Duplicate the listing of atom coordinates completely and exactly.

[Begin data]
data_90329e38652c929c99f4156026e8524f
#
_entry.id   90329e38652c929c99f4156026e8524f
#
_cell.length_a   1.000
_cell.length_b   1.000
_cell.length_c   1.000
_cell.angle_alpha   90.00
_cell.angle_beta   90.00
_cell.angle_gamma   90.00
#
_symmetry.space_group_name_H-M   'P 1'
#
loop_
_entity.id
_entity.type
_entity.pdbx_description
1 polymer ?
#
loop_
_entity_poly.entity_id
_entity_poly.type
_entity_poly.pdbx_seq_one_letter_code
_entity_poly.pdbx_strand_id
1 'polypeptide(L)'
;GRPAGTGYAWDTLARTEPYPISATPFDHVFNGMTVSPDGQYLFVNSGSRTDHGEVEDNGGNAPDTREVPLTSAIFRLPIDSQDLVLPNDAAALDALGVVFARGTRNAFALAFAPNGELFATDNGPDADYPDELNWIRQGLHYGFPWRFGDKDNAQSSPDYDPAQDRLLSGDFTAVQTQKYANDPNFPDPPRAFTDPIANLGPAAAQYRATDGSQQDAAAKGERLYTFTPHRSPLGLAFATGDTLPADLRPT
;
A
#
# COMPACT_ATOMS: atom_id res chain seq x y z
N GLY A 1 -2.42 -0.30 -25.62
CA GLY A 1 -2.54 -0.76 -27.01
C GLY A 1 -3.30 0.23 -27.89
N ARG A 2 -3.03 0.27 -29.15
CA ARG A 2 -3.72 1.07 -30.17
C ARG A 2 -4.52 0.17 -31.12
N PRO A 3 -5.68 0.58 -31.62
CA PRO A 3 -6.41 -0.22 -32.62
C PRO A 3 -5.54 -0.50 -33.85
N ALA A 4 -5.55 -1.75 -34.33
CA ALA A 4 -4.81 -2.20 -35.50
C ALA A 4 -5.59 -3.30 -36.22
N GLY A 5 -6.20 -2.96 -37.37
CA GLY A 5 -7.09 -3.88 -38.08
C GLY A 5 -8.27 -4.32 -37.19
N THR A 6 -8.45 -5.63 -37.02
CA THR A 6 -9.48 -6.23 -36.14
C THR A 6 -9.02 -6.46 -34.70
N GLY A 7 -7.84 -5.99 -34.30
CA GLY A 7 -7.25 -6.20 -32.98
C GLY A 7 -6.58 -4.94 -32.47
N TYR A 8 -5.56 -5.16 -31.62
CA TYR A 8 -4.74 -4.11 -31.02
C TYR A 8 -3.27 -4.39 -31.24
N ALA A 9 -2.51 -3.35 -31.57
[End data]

data_90329e38652c929c99f4156026e8524f
#
_entry.id   90329e38652c929c99f4156026e8524f
#
_cell.length_a   1.000
_cell.length_b   1.000
_cell.length_c   1.000
_cell.angle_alpha   90.00
_cell.angle_beta   90.00
_cell.angle_gamma   90.00
#
_symmetry.space_group_name_H-M   'P 1'
#
loop_
_entity.id
_entity.type
_entity.pdbx_description
1 polymer ?
#
loop_
_entity_poly.entity_id
_entity_poly.type
_entity_poly.pdbx_seq_one_letter_code
_entity_poly.pdbx_strand_id
1 'polypeptide(L)'
;GRPAGTGYAWDTLARTEPYPISATPFDHVFNGMTVSPDGQYLFVNSGSRTDHGEVEDNGGNAPDTREVPLTSAIFRLPIDSQDLVLPNDAAALDALGVVFARGTRNAFALAFAPNGELFATDNGPDADYPDELNWIRQGLHYGFPWRFGDKDNAQSSPDYDPAQDRLLSGDFTAVQTQKYANDPNFPDPPRAFTDPIANLGPAAAQYRATDGSQQDAAAKGERLYTFTPHRSPLGLAFATGDTLPADLRPT
;
A
#
# COMPACT_ATOMS: atom_id res chain seq x y z
N GLY A 1 -2.42 -0.30 -25.62
CA GLY A 1 -2.54 -0.76 -27.01
C GLY A 1 -3.30 0.23 -27.89
N ARG A 2 -3.03 0.27 -29.15
CA ARG A 2 -3.72 1.07 -30.17
C ARG A 2 -4.52 0.17 -31.12
N PRO A 3 -5.68 0.58 -31.62
CA PRO A 3 -6.41 -0.22 -32.62
C PRO A 3 -5.54 -0.50 -33.85
N ALA A 4 -5.55 -1.75 -34.33
CA ALA A 4 -4.81 -2.20 -35.50
C ALA A 4 -5.59 -3.30 -36.22
N GLY A 5 -6.20 -2.96 -37.37
CA GLY A 5 -7.09 -3.88 -38.08
C GLY A 5 -8.27 -4.32 -37.19
N THR A 6 -8.45 -5.63 -37.02
CA THR A 6 -9.48 -6.23 -36.14
C THR A 6 -9.02 -6.46 -34.70
N GLY A 7 -7.84 -5.99 -34.30
CA GLY A 7 -7.25 -6.20 -32.98
C GLY A 7 -6.58 -4.94 -32.47
N TYR A 8 -5.56 -5.16 -31.62
CA TYR A 8 -4.74 -4.11 -31.02
C TYR A 8 -3.27 -4.39 -31.24
N ALA A 9 -2.51 -3.35 -31.57